E-Scooters Are Best for Short Trips to Transit, Shops: Study - Streetsblog



Maybe the New York City Department of Transportation got it right?


A new study of the scooter-share program in Washington, D.C. suggests that customers mostly want to hop on a shared tw0-wheeler to get to transit stops or to commercial areas — which seems to be the goal of the DOT when it selected a large “two-fare” zone of The Bronx as the testing ground for scooter-share last month.


A team of researchers at Florida Atlantic University and the University of Florida that analyzed a massive trove of trip data from the nation’s capital found “a strong correlation between scooter use and the presence of all transit stop types,” said the study, which was published late last month in the journal Transportation Research. “Metro stations, circulator stops, streetcar stops, and bus stops show a positive association with scooter destinations” even when accounting for Washington’s large number of tourists gravitating to key attractions.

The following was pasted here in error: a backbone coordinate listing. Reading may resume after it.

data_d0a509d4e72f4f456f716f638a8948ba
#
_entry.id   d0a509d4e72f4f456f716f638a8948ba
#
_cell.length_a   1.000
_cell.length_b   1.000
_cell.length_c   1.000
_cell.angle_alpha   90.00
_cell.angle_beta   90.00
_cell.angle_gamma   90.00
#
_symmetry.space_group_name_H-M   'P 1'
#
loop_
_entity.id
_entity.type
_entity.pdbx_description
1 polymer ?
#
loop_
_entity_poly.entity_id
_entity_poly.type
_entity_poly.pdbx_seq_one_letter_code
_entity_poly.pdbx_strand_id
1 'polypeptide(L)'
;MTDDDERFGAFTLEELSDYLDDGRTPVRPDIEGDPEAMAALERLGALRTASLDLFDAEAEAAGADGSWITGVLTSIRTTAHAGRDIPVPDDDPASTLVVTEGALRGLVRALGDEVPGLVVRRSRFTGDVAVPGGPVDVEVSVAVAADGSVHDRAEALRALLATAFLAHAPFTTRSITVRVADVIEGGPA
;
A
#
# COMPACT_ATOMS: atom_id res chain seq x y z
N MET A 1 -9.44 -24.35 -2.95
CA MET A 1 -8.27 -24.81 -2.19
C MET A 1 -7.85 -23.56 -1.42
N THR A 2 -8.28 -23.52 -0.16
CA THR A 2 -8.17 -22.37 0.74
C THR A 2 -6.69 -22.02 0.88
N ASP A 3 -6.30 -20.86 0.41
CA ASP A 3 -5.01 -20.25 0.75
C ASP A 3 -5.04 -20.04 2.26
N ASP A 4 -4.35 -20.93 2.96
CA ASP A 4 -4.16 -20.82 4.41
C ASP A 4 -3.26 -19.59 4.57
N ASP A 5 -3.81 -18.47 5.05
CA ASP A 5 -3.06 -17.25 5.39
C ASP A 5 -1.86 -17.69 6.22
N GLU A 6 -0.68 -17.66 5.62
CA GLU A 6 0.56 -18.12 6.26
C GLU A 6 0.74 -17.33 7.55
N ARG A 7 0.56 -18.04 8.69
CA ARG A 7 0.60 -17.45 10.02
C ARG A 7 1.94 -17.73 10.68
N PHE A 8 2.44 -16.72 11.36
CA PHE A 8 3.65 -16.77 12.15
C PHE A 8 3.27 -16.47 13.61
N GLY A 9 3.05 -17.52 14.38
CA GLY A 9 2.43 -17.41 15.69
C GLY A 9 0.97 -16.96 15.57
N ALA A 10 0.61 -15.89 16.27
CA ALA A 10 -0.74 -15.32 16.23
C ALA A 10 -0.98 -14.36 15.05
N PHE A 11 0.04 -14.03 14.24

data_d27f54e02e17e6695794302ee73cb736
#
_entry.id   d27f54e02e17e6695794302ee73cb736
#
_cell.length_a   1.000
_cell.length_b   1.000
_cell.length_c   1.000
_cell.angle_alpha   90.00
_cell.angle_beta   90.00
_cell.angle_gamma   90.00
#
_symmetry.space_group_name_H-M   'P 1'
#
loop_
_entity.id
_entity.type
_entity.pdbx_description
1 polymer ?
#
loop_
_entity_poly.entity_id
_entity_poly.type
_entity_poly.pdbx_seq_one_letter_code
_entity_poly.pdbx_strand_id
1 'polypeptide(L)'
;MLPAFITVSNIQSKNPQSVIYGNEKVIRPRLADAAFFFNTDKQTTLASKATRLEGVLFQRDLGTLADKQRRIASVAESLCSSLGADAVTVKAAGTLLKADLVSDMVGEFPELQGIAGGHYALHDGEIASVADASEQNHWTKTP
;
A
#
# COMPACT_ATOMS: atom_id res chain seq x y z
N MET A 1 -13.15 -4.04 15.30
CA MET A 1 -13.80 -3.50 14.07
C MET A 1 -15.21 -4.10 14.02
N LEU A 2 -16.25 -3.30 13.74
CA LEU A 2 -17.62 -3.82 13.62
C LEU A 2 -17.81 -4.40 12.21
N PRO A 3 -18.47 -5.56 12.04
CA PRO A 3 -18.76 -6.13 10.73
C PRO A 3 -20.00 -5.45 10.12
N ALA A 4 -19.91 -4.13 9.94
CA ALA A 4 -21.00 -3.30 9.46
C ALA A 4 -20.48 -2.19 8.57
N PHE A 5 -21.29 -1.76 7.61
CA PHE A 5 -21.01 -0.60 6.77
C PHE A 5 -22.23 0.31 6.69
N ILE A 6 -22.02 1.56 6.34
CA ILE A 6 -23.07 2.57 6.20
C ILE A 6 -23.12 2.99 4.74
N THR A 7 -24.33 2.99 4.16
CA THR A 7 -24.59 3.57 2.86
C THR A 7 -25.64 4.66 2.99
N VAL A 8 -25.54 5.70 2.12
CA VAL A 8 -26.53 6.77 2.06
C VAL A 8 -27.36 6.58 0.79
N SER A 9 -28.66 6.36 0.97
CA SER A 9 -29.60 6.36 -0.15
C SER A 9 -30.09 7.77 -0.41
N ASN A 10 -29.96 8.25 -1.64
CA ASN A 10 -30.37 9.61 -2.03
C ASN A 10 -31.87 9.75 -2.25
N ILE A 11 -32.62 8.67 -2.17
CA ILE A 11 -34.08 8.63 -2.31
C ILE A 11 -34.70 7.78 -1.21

“The fact that transit stops are still significant after controlling for these other destination types suggests that the stops themselves are likely attractor for scooter trip destinations,” the study added.

Study co-author Louis Merlin later suggested that his group’s findings show that it’s likely The Bronx pilot program will be extremely useful to residents there.


“There does appear to be a complementary affect with public transit, i.e. people using scooters for first-mile and last-mile trips to public transit,” he to Streetsblog. “Commercial areas were also attractions for scooter trip destinations.”


Such a finding suggests that the DOT did the right thing by creating the first scooter-share zone in the north Bronx, an area with some tourist attractions, certainly, but mostly in need of better and faster connections to transit. The Phase I zone (pictured at right) has many north-south subway options, but crosstown transit users have to rely on buses that are often stuck in traffic caused by car drivers.


The study also offered some tips for the DOT as it fine-tunes the scooter-share rules in advance of the expected launch (next month? When? DOT has not said):

  • Lesson 1: Have lots of scooters! “Unsurprisingly, the availability of scooters on a segment over a day is the best predictor of scooter trip origins,” the study said. (The DOT pilot program announcement suggests that there will be 2,000 to 3,000 scooters deployed — though it’s anyone’s guess if that’s “enough.”)

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